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June 11, 2015 at 1:42 pm Leave a comment

PBS Documentary Looks at One Juvenile’s Life-Without-Parole Sentence

Imagine this happening to your fourteen or fifteen year old son.

PBS Documentary Looks at One Juvenile's Life-Without-Parole Sentence

 

PBS Documentary Looks at One Juvenile’s Life-Without-Parole Sentence.

August 5, 2014 at 8:25 pm Leave a comment

When Parents Make Mistakes

ImageParents are invincibleinfallibleHuman!

My husband and I saw Black Nativity last night and I am glad we did! Being a person of color, we usually support movies with African-American actors, directors, film writers during the first weekend the movie airs to support it financially. While I love, Forest Whitaker and Angela Bassett, I’m not crazy about musicals, so I almost missed a golden opportunity. If Black Nativity is still playing in your area, go see it! Anyway I digress… There was a line in the movie that absolutely spoke to me about PARENTING! Rev. Cobbs (Forest Whitaker), the estranged father of Naima (Jennifer Hudson) said “Parents make mistakes…I am so sorry that I meddled in your life.”

Have you ever felt that way about something that occurred between you and your teen or adult child? Were you able to admit it and have an honest conversation with your son or daughter? Or did pride keep you from opening the doors of communication with that person that you love with all of your heart and soul? The movie had another theme that has been really messing up my parenting theory about our teen (or twenty-something) daughters getting pregnant and having children without being married. When my daughter was a teen, we had the ‘SEX’ talk a few times. I wanted to make sure that she understood the consequences to getting pregnant. I felt (and told her) that she would have to move out if she got pregnant before getting married. I felt that way because she, her dad and I talked candidly about waiting until marriage to have sex; if she couldn’t wait then use birth control. I know you’re thinking OMG – it’s okay for her to have sex??? She did not get pregnant, but what if she had? Would I have made her leave home for this mistake? Would we have been estranged? What about her future? Would she have gone to college, grad school, or become the professional woman she is today?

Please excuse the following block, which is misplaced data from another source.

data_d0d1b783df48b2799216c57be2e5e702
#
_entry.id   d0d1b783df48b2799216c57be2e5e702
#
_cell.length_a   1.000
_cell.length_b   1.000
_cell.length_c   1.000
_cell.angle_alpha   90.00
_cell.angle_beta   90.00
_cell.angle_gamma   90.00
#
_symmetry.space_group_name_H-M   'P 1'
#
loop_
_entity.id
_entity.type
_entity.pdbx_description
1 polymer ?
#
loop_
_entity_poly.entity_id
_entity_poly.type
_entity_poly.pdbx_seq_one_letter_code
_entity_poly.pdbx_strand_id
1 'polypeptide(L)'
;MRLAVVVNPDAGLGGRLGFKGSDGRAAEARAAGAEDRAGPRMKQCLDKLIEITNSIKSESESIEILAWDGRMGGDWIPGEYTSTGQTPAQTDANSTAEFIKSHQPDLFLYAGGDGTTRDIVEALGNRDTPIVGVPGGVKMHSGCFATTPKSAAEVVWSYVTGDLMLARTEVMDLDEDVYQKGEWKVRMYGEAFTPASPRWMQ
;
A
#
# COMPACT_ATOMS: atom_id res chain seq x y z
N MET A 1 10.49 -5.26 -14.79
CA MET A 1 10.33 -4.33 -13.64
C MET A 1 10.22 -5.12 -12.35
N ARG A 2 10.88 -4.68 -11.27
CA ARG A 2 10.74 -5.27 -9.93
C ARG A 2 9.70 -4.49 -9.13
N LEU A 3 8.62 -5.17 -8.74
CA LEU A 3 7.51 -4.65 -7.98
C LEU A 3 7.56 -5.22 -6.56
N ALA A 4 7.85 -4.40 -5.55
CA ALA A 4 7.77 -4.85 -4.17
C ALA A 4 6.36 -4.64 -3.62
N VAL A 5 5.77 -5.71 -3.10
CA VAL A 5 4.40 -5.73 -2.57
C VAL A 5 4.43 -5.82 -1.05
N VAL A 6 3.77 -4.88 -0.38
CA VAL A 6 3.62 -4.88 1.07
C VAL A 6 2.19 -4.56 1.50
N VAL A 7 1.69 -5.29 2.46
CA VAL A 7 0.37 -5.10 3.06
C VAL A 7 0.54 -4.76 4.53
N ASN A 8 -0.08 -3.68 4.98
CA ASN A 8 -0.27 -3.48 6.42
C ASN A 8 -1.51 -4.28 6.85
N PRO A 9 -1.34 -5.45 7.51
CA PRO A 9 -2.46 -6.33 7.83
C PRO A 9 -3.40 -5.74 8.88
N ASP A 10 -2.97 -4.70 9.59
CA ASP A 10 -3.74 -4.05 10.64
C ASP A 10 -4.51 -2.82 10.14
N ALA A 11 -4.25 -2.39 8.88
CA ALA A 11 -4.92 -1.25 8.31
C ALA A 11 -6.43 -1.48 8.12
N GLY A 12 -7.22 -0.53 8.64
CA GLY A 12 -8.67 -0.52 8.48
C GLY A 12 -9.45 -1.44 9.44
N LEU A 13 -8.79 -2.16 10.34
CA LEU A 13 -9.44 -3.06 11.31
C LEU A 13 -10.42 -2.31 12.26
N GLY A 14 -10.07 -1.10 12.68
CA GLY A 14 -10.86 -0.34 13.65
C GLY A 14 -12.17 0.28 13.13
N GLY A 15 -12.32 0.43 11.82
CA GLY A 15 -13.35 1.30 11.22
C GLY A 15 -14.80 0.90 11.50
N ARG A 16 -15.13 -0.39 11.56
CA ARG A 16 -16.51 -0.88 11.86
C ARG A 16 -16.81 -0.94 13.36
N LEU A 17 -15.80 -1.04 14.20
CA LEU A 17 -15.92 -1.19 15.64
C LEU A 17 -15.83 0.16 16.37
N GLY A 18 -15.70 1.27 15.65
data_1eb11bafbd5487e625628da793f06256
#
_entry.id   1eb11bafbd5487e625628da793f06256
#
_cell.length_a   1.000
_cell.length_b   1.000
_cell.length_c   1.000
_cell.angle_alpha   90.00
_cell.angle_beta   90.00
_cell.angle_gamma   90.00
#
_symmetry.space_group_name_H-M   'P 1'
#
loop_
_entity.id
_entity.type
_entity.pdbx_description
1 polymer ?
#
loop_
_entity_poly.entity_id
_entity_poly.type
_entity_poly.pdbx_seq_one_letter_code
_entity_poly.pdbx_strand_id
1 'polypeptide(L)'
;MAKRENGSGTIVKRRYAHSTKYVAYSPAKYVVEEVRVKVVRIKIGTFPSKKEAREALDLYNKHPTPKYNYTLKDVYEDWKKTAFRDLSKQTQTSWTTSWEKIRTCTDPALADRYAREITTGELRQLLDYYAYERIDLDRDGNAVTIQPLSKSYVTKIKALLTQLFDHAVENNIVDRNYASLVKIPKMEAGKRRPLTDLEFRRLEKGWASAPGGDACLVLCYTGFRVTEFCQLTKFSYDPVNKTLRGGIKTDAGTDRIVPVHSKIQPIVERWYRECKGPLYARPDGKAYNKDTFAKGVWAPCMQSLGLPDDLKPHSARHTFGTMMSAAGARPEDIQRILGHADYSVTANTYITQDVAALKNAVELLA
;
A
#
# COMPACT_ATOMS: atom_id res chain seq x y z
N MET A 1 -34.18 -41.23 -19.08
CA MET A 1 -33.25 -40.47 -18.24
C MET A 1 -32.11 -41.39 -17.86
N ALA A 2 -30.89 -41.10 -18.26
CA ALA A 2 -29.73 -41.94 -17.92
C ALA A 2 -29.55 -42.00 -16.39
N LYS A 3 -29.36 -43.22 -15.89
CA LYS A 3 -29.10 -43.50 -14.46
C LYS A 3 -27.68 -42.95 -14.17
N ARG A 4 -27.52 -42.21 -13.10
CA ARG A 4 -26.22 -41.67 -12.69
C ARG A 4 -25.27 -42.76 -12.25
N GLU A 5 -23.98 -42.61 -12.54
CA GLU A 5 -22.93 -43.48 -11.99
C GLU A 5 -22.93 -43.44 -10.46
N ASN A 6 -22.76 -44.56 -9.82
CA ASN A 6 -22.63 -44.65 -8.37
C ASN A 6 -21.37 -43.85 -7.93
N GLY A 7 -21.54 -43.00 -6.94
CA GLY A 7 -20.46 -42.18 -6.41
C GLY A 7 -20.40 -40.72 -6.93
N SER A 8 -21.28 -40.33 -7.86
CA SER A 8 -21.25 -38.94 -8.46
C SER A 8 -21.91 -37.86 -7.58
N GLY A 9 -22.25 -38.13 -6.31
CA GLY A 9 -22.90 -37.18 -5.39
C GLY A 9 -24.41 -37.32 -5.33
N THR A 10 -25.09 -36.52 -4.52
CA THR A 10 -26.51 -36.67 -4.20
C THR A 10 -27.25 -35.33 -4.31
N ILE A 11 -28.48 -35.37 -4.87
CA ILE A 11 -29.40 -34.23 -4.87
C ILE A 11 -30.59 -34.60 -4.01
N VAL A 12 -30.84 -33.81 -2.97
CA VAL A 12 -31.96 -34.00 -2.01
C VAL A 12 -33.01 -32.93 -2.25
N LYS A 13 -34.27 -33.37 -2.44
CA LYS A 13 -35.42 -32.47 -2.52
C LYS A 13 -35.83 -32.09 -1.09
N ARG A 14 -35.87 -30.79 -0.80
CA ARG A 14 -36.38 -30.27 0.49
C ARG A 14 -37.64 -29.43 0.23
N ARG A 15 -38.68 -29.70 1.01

Well, no I didn’t want her to have sex, but let’s be honest here;  part of the teen experience is that LOVELY puberty that starts to occur to our kids when they turn 12 or 13. The boys you couldn’t stand in fifth and sixth grade, now start to look a little less like wimps and more like hotties! A kiss on the lips, turns into raging hormones! Right?!? If your daughter loses control (and has sex) she’s screwed (no pun intended) unless she is taking birth control. Again I digress. So for mothers like me who take that hard line, what are our daughters supposed to do if they find themselves pregnant? That was the dilemma of Mary (Grace Gibson), the very pregnant and homeless teen in Black Nativity. She said, “I made a mistake and was kicked out. I have nowhere to go, so here I am pregnant and homeless.”

The other theme that caught my interest was the relationship between the mom (Naima) and her teenaged son (Langston). God, she really loved him (and he loved her too), but as a single mom trying to make a living for the two of them, she was unequipped to offer him the masculine discipline & love that he needed to grow into a man. Well I won’t tell the entire story, but I’d like to end with this: if you, and your son or daughter have not spoken to each other because of miscommunications or disappointments, reach out and call them and begin to mend the fences. There is nothing worse that not having an opportunity to say “I’m sorry” and having regrets for the rest of your life.

 

C. Lynn Williams, #MsParentguru

Author & Parent Coach

Trying to Stay Sane While Raising Your Teen (St. Paul Press, 2010)
The Pampered Prince: Moms Create a GREAT Relationship with Your Son (St. Paul Press, 2012)
Raising Your Daughter Through the Joys, Tears & HORMONES! (220 Communications, 2013)

January 14, 2014 at 11:29 am Leave a comment

Ladies: Love Traditional Style!

I love Thanksgiving because I get to spend time with members of my family that I ordinarily don’t get to hang out with.

 I have lots of nieces, nine I think; and my two of my closest nieces are in dysfunctional relationships with men! One of them is working out father abandonment issues, and she finds the most “ugh” guys to get involved with. They are either married to someone else or in love with someone else – WTH? The guy of the hour, can’t hold a job, smokes weed and runs around on her! I love her so much and so as usual, I stuck my head in her business, suggested she make a clean break with him (the father of her second child), and move on. She followed my move on advice, and changed apartments. Whatever..

My other niece, the more cautious one, got involved with a guy that she met over a year ago. They admired each other from a distance and she eventually accepted his request for a date. traditional dating